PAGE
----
Musician and actor Ali Zafar recently sat down for an interview on The Epic Show to candidly discuss his philosophy on life and experience in the industry and aspirations at large.
The musician, who was awarded the Tamgha-e-Imtiaz last year, explained that he believes that all humans have the power to manifest what they truly desire into their lives. “We use our brains to a very small extent because we’re still exploring the human mind, but when you get into it, you start to find out that the human mind is such a powerful tool. If you start to truly believe in your preferred reality with no doubt over whether it will actually happen, that gives you the power to manifest,” he shared.
“When I talk about this power of belief, it sounds very bookish, but if you research with an open mind, without any bias, because bias does not allow for a fair inquiry, then you see that these are very interesting things. If you go into quantum physics, you start connecting that Einstein, Tesla, Bruce Lipton, Herbert Spencer, our religion, they were all saying the same thing.”
Ali, a seemingly strong believer in karma, explained that he believes the good and bad you do always comes full circle. He explained, “In common language, people will say that kisi ko dua lagi hui hai [someone has been blessed with prayers], this is the belief people have in prayer. That’s why they say that when you do something good for someone, the feeling that it generates in people’s hearts for you, it doesn’t go to waste. In the same way, when you think negatively about someone and treat them negatively and try to harm them, then that, as per the laws of the universe, will come back and affect you just as badly. So, for me, it’s about how I can give back to all these millions of people who have done so much for me. This is the least we can do.”
Ali shared that while he has been steadily putting music out, a fourth album is all set for release as well. Explaining how the music scene has changed over the years, Ali said, “Back then albums were more popular. After that I started doing films, so ended up creating albums for films, for example in London Paris New York and Total Siyapaa, and then I kept releasing singles and doing songs for Coke Studio, so it’s not as if my music hasn’t been reaching people. Even recently, I’ve released singles. But, I’ve made an album, and it’s a very different one.”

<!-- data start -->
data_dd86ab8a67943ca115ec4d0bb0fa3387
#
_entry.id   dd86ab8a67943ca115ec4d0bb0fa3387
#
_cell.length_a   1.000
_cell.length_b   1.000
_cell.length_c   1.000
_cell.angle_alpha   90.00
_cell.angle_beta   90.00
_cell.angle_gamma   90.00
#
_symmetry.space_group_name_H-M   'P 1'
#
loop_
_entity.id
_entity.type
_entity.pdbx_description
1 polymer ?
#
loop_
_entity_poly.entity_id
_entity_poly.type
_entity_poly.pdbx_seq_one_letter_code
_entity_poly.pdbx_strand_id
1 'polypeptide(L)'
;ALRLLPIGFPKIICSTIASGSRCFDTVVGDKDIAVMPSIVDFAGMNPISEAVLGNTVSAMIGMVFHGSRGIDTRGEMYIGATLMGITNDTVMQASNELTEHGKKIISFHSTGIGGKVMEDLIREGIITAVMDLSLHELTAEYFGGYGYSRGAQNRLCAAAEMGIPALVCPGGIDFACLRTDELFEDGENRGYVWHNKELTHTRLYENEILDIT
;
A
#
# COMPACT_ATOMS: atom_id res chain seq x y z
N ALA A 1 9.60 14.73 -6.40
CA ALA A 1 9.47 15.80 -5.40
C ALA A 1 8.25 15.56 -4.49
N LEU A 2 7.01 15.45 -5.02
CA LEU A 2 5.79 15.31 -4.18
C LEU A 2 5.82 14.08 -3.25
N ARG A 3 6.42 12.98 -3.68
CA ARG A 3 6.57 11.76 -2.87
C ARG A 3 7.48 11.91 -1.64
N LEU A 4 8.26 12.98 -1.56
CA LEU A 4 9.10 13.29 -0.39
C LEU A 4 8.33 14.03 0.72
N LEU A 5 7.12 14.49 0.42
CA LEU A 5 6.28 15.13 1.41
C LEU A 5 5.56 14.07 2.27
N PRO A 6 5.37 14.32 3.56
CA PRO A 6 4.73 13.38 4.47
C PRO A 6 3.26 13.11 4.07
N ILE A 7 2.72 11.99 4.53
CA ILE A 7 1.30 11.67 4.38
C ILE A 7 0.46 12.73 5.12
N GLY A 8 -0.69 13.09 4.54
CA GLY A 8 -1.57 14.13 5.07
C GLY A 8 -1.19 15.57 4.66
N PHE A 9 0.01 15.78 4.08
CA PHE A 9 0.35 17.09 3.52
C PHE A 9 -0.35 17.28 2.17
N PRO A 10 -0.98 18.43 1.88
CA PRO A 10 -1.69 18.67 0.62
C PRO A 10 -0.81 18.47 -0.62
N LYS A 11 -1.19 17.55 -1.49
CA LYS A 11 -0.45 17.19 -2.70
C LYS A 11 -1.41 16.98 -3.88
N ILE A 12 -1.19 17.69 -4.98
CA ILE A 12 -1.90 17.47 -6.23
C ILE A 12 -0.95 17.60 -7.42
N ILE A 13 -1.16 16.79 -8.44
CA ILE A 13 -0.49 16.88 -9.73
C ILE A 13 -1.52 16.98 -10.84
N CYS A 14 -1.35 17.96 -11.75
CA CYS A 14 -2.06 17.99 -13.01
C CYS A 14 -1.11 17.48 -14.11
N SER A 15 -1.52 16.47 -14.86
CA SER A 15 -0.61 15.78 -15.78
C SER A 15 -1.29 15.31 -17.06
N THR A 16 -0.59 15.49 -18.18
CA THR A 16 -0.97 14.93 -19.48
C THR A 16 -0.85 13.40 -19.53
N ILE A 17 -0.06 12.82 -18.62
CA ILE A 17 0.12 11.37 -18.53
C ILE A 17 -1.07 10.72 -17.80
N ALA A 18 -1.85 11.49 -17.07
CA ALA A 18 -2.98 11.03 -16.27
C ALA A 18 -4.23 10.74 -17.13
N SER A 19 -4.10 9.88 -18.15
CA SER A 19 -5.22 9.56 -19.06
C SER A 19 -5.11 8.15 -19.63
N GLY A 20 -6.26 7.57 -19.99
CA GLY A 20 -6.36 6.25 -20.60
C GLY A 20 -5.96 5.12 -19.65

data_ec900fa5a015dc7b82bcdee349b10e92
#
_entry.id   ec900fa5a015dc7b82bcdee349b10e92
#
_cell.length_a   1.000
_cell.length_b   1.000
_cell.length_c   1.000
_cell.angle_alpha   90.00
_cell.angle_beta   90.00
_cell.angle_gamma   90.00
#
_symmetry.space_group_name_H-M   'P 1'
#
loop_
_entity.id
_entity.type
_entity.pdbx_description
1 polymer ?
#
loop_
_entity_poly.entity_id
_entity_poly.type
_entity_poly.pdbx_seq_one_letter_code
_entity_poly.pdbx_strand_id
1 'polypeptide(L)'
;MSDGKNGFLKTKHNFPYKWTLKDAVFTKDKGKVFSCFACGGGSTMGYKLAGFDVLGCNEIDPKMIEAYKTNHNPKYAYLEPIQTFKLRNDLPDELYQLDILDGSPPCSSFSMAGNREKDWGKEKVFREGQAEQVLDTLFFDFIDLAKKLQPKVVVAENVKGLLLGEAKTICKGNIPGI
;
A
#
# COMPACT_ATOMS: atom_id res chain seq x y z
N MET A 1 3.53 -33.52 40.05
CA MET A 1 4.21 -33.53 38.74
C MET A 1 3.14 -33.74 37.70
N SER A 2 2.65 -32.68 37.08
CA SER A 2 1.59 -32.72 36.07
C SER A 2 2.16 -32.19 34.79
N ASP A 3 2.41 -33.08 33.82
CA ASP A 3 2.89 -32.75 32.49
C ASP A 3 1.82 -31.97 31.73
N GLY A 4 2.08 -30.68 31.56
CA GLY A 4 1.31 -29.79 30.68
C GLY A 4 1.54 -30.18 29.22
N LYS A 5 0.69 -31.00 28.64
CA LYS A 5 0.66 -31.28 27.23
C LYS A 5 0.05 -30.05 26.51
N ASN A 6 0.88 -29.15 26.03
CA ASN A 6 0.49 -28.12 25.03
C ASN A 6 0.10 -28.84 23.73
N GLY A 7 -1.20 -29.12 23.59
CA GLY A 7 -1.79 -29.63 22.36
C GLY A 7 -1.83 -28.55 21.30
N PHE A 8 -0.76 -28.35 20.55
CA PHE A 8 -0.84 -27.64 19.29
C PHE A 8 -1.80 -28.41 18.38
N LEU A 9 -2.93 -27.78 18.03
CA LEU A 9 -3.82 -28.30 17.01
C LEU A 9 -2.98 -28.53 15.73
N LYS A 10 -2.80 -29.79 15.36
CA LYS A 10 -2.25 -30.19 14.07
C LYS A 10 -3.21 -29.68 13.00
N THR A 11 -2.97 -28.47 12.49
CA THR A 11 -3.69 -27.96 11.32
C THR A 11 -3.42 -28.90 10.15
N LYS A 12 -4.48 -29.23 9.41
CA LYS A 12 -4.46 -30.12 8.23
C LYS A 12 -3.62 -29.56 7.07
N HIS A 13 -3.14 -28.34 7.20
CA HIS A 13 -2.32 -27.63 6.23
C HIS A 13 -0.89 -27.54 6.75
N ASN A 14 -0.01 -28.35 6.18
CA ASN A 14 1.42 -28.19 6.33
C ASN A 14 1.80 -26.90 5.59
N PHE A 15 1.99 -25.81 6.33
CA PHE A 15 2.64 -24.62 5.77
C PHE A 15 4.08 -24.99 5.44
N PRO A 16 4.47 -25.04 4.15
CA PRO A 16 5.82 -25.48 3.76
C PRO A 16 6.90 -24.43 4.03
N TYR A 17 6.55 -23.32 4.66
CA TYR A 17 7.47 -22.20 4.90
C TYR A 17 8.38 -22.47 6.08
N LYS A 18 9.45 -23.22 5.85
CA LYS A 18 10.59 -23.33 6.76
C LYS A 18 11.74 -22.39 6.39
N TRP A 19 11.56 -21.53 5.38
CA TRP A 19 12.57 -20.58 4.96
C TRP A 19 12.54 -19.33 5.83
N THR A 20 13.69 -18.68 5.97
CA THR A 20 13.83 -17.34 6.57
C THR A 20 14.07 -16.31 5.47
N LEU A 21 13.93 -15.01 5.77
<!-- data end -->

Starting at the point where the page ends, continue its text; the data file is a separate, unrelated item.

Sharing details of the upcoming release, he revealed, “The name of the album is Husn, and I was about to release it last year but then Covid happened. So I figured what’s the point if you create an album and then are unable to tour and perform your music.”
After the interviewer questioned Ali about how he feels when it comes to comparisons with other industry A-listers such as Atif Aslam and Fawad Khan, he responded by saying he is beyond industry rivalries. The Tere Bin Laden actor elaborated, “I keep telling people that insecurity is a wasted emotion. I won’t take names, but I had this conversation with a very famous artist friend of mine who was upset with me. We had a very big project in which they replaced him with me, and I felt that the friendship was there but he wasn’t engaging with me. So, I took him to the side and told him that I recently saw Alamgir and Mohammed Ali Shekhi on TV and they were embracing each other and crying saying that in their time, they had such a fraught relationship due to their rivalry. They were regretting it. For me, people from the industry should be warmer towards each other because we all face similar trials and tribulations.”
Speaking about how he feels relationships within the industry are more “formal” now, Ali shared, “Back in the day, people would meet each other without any sense of ego in the way, but some walls have been built since then. I suspect that social media has a big role to play here because everyone is so conscious of their image and the repercussions of being seen with someone. Suddenly, that causal sort of gathering has become a lot more formal.”
On his younger brother, rising musician Danyal Zafar, who is 15 years younger than the Channo singer, he said, “When Danyal was born, I was 15. He grew up in front of me. I have a greater association with him because of music.”
Elaborating on the role Ali had to play in the upbringing of his younger brother Danyal, he shared, “Back in the day, I gave my playlist to him and that 10-year-old kid ended up listening to Pink Floyd, Black Sabbath, Lenny Kravitz and John Mayer. So, I have always seen great potential in Danyal. His challenge is that his face resembles mine a lot and so people instantly label him as my younger brother. But, I know that his talent and potential is so much that he could leave me in the dust as well. He’ll make a place for himself.”
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